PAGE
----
of the system to the boiling point and cause it to overflow but the
temperature of the water cannot rise much above the boiling point due
to the pressure of the atmosphere.

If the expansion tank is closed, the pressure generated by the
expanding water and the formation of steam will permit the water to
reach a much higher temperature. In the table of temperatures and
pressures of water on page 3, it will be seen that should the pressure
rise to 10 pounds, that is, 10 pounds above the pressure of the
atmosphere, the temperature of the water would be very nearly 240°F.
(239.4°F.). The difference in heating effect in hot-water heating
plants under the two conditions is very marked. In the low-pressure
system the temperature of the radiators cannot be above 212° but the
high-pressure system set for 10 pounds pressure will heat the radiators
to 240°, and a still higher pressure would give a correspondingly
higher temperature. The amount of heat radiated by a hot body is in
proportion to the difference in temperature between the body and
the surrounding air. If we consider the surrounding air at 60° the
difference in amount of heat-radiation capacity of the two radiators
would be as 180 is to 132. The advantage of the high-pressure system
lies in its ability to heat a given space with less radiating surface
than the low-pressure system.

In Fig. 34 is illustrated an application of a simple and efficient
valve arrangement that converts a low-pressure hot-water system into
a high-pressure system without changing in any way the piping or
radiators. The drawing shows the boiler and two radiators connected as
for a low-pressure system, but attached to the end of the pipe as it
enters the expansion tank is a safety valve _B_ and a check valve _A_,
as indicated in the enlarged figure of the valve. The safety valve is
intended to allow the water to escape into the expansion tank when the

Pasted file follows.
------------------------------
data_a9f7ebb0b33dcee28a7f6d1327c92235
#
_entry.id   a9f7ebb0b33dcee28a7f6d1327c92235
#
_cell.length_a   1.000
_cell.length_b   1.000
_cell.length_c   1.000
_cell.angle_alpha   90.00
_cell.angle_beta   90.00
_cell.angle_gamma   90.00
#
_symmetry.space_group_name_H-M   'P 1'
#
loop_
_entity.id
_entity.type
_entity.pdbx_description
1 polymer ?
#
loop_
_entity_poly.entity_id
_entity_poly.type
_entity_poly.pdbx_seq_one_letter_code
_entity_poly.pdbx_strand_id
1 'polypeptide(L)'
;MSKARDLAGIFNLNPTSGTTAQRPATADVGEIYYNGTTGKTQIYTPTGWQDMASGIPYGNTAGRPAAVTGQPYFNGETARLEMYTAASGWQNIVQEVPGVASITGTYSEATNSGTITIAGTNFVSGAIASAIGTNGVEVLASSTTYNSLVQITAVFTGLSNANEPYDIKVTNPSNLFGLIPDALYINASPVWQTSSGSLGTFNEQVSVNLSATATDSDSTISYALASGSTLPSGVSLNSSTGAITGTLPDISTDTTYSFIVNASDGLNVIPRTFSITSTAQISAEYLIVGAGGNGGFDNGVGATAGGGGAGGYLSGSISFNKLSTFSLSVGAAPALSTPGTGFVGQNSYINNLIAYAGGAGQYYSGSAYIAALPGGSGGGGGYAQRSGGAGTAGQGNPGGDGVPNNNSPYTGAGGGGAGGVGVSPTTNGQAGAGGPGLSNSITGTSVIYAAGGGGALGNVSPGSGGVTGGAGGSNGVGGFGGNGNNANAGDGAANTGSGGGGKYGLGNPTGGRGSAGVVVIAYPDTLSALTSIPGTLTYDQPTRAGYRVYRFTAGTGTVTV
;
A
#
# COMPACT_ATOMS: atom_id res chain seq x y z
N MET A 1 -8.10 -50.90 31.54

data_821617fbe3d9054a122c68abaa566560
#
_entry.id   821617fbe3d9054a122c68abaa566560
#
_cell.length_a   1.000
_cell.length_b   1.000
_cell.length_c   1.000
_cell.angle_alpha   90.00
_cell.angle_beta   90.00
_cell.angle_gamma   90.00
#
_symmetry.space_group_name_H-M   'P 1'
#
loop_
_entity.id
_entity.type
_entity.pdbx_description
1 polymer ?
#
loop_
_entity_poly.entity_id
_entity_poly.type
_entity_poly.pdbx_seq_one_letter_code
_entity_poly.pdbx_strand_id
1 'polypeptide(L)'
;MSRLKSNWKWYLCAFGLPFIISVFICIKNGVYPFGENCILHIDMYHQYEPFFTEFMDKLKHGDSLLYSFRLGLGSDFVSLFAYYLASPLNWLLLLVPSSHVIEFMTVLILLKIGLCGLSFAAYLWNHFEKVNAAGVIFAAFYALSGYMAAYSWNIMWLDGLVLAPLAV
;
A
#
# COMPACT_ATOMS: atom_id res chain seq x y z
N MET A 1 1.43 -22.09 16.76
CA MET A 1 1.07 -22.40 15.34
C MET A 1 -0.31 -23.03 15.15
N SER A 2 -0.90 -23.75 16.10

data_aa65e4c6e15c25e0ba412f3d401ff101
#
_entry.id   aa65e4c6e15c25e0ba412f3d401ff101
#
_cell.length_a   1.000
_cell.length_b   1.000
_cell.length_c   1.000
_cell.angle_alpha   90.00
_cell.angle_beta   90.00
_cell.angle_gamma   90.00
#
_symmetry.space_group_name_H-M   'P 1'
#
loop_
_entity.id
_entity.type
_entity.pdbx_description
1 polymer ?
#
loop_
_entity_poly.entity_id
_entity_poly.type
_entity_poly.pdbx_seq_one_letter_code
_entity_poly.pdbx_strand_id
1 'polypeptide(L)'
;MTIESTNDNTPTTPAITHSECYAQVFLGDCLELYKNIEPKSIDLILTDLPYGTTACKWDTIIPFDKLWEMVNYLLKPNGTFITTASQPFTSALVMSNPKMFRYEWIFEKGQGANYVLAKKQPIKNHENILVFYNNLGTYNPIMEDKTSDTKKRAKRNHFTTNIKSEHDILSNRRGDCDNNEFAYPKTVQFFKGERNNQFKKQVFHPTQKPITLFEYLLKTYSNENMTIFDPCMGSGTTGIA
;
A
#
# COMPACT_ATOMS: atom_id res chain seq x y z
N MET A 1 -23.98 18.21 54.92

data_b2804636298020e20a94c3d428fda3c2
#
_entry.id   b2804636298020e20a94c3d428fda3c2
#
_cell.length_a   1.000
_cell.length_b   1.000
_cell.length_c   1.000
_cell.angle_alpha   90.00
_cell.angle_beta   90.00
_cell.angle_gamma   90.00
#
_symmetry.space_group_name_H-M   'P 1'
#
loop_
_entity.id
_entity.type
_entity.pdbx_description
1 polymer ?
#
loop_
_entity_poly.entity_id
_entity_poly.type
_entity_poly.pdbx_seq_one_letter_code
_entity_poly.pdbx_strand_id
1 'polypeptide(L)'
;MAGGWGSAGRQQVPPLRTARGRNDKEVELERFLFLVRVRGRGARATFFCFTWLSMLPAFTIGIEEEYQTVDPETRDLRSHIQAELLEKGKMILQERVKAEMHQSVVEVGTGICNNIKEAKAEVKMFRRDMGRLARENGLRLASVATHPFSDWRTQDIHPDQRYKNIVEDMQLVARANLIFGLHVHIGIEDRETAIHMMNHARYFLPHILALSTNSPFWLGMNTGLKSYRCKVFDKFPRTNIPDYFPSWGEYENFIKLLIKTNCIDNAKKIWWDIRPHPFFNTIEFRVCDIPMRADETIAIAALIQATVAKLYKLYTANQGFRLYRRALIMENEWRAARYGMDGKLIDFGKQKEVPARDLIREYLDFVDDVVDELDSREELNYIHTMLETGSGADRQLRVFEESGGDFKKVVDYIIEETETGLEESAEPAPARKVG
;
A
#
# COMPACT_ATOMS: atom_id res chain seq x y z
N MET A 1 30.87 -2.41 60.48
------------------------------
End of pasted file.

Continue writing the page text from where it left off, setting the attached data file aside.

pressure in the system reaches a certain point for which the valve is
set. The check valve _A_ permits the water to reënter the system from
the tank whenever the pressure is restored to its normal amount.

[Illustration: FIG. 34.--The high-pressure system of hot-water heating.]

Suppose that such a system is working as a low-pressure plant. The hot
water from the top of the boiler is flowing to the radiators through
the supply pipe and the displaced cooler water is returning to the
bottom of the boiler through the return pipe as in the other plants
described. It is now found that the radiators are not sufficiently
large to heat the rooms to the desired degree except when the furnace
is fired very heavily. It is always poor economy to keep a very hot
fire in any kind of a heater, because a hot fire sends most of its heat
up the chimney. If the radiators could be safely raised in temperature,
they would, of course, give out more heat and as a result the rooms
would be more quickly heated and kept at the required temperature with
less effort by the furnace. The difficulty in this case lies solely in
there being insufficient radiator surface to supply heat as fast as
required.

The increase in radiator temperature is accomplished by the pressure
regulating valve _B_, attached to the end of the pipe as it enters the
expansion tank. The expansion tank with the regulating valve is shown
enlarged at the left of the figure. The valve _B_ is kept closed by
a weight marked _W_, that is intended to hold back a pressure of say
10 pounds to the square inch. A pressure of 10 pounds will require a
temperature of practically 240°F. (see table on page 3). The check
valve _A_ is kept closed by the pressure from the inside of the system.